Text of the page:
Meanwhile in an EU Candidate State

From Lebanon’s Daily Star:

Turkey on Monday appointed a general who is expected to adopt a tougher line toward EU negotiations to replace the head the country’s powerful military, who was widely considered a moderate. The change in leadership, which was widely anticipated, comes as Turkey is insisting that Washington do more to crack down on Turkish Kurdish rebels operating out of bases in northern Iraq…

Buyukanit raised eyebrows this year by praising a soldier subsequently jailed for a bombing believed to be aimed at stirring up unrest in the mainly Kurdish southeast. The bombing triggered riots in the region and a parliamentary inquiry.

Analysts say Buyukanit’s no-nonsense views have been shaped by the time he spent in the southeast during the 1990s, heyday of the separatist Kurdistan Workers Party (PKK) which is now seen as weakened but far from defeated.

“Buyukanit is more pro-American, more security-minded than Ozkok. He is not against the Europeanization of Turkey but he is more influenced by nationalist tendencies,” said Hussein Bagci of Ankara’s Middle East Technical University.

“He will be much tougher in the fight against the PKK.”

Hmm…

Security-minded is what one would usually expect a general to be, but the key question will be how broadly he defines the interests of Turkish society. Has he kept up with changes, or will he try to turn the clock back?

I’m not at all sure that “no-nonsense” is the proper way to describe someone who advocates purely military solutions to Kurdish issues in Turkey. In fact, that view is full of nonsense, as much of the 1980s and 1990s demonstrate.

And just what a “tougher line toward the EU” means is another question. The EU line (and the NATO line, for that matter) is that civilian governments control the national military, full stop. The fact that the political views of a Turkish general are a matter of interest is itself a sign of the distance still to go for Turkey. Questions like this are a normal part of accession — Greece’s military junta ended its rule just seven years before that country joined the EC; there were worries early on about Poland’s military (a legacy of Col. Pilsudski in the inter-war era); Spain and Portugal probably had to address the issue as well, given Franco and Salazar.

Bears watching.

Hardliner new Turkish chief of staff

The Daily Star – Politics – Ankara picks hard-line general to replace armed forces’ outgoing chief of staff

Turkey on Monday appointed a general who is expected to adopt a tougher line toward EU negotiations to replace the head the country’s powerful military, who was widely considered a moderate. The change in leadership, which was widely anticipated, comes as Turkey is insisting that Washington do more to crack down on Turkish Kurdish rebels operating out of bases in northern Iraq…

Buyukanit raised eyebrows this year by praising a soldier subsequently jailed for a bombing believed to be aimed at stirring up unrest in the mainly Kurdish southeast. The bombing triggered riots in the region and a parliamentary inquiry.

Analysts say Buyukanit’s no-nonsense views have been shaped by the time he spent in the southeast during the 1990s, heyday of the separatist Kurdistan Workers Party (PKK) which is now seen as weakened but far from defeated.

“Buyukanit is more pro-American, more security-minded than Ozkok. He is not against the Europeanization of Turkey but he is more influenced by nationalist tendencies,” said Hussein Bagci of Ankara’s Middle East Technical University.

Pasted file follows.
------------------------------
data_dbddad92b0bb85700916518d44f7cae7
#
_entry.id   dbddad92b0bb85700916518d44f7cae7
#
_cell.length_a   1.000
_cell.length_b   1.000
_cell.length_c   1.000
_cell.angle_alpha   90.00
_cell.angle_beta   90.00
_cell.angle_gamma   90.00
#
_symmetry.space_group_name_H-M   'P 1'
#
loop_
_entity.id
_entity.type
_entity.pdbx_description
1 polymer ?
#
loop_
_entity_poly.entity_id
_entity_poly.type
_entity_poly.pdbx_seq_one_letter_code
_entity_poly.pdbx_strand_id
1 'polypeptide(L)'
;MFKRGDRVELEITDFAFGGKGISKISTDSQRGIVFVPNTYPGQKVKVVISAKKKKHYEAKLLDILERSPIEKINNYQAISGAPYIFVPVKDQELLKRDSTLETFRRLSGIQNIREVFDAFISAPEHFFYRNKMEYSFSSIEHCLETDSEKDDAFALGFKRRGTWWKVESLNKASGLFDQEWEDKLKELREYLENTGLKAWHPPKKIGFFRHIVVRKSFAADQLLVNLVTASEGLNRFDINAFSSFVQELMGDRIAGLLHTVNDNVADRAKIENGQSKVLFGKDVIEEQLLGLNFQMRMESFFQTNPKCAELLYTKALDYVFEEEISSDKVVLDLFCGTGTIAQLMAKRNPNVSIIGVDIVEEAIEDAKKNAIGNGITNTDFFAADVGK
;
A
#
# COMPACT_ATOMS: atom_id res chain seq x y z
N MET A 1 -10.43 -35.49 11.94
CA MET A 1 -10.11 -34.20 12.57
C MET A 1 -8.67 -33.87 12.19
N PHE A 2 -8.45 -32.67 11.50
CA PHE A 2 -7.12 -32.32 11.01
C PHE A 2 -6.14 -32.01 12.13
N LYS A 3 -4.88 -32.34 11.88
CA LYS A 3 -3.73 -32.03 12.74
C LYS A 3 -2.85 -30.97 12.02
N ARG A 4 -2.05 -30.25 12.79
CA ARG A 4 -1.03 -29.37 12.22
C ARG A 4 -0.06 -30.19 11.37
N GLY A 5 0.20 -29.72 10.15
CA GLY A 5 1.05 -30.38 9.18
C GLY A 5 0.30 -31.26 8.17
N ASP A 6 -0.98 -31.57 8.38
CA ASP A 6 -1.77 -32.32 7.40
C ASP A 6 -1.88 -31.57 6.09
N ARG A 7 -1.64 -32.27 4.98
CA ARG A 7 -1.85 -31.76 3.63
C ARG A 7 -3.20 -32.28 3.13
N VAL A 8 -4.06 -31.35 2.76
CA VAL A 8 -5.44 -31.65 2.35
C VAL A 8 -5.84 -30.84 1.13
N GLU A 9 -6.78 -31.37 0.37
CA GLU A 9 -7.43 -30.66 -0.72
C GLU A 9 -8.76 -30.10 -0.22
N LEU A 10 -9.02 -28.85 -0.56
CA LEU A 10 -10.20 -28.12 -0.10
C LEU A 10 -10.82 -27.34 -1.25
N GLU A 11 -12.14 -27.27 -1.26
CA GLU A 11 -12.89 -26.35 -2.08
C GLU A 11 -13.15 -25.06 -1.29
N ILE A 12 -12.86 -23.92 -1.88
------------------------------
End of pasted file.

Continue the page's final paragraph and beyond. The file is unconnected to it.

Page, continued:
“He will be much tougher in the fight against the PKK.”

Troglodytes in Turkey?

Well it seems that Spain’s troglodytes aren’t the only ones hovering around the EU arena. Turkey’s Land Forces Commander Gen. Yasar Buyukanit might be another case it seems:

As we feared in our editorial on Monday the accusations from the prosecutor that the Land Forces commander tried to influence the judicial process by making statements on behalf of a defendant have been blown out of proportion that could well turn into a full-blown domestic crisis….

The background to this situation is explained here:

The reasons for the tension between the government and the military, which are now rising over Gen. Buyukanit, are briefly as follows:

Erdogan’s presidential bid: Some circles claim that the AK Party leader wants to become president through majority support in Parliament in 2007. But people close to the AK Party indicate that Gen. Buyukanit, who is set to become chief of General Staff this August, is the biggest obstacle to Erdogan’s presidential aspirations. That’s the reason for rumors about Gen. Buyukanit sparked before he became Land Forces Commander and that some circles argued that the AK Party didn’t want to see Buyukanit helm the land forces

Uneasy AK Party members: The AK Party deputies see the presence of Buyukanit — who often inveighs against fundamentalist movements, uses Kemalist undertones in his statements, makes statements contradicting the AK Party’s policies on many issues ranging from Cyprus to northern Iraq, and terrorism to religious vocational Imam Hatip high schools — as a direct threat to their rule. Some AK Party deputies don’t want Buyukanit to assume the post to show the AK Party’s power to everyone. It’s striking that some AK Party deputies say, “He did what we couldn’t do,” referring to the prosecutor that prepared the indictment.

Now from the standpoint of my sparse knowledge of Turkish politics it is hard to tell just what sort of a ‘troglodyte’ General Buyukanit actually is, or indeed whether or not he is a troglodyte at all. One thing however is clear: the balance between military and political institutions in Turkey is far from ‘normalised’ and a right royal battle seems to be going on.

On another front, this article by Ayhan Simsek draws attention to the extent to which developments in Iraq may cast a long and important shadow over Turkey’s EU accession aspirations.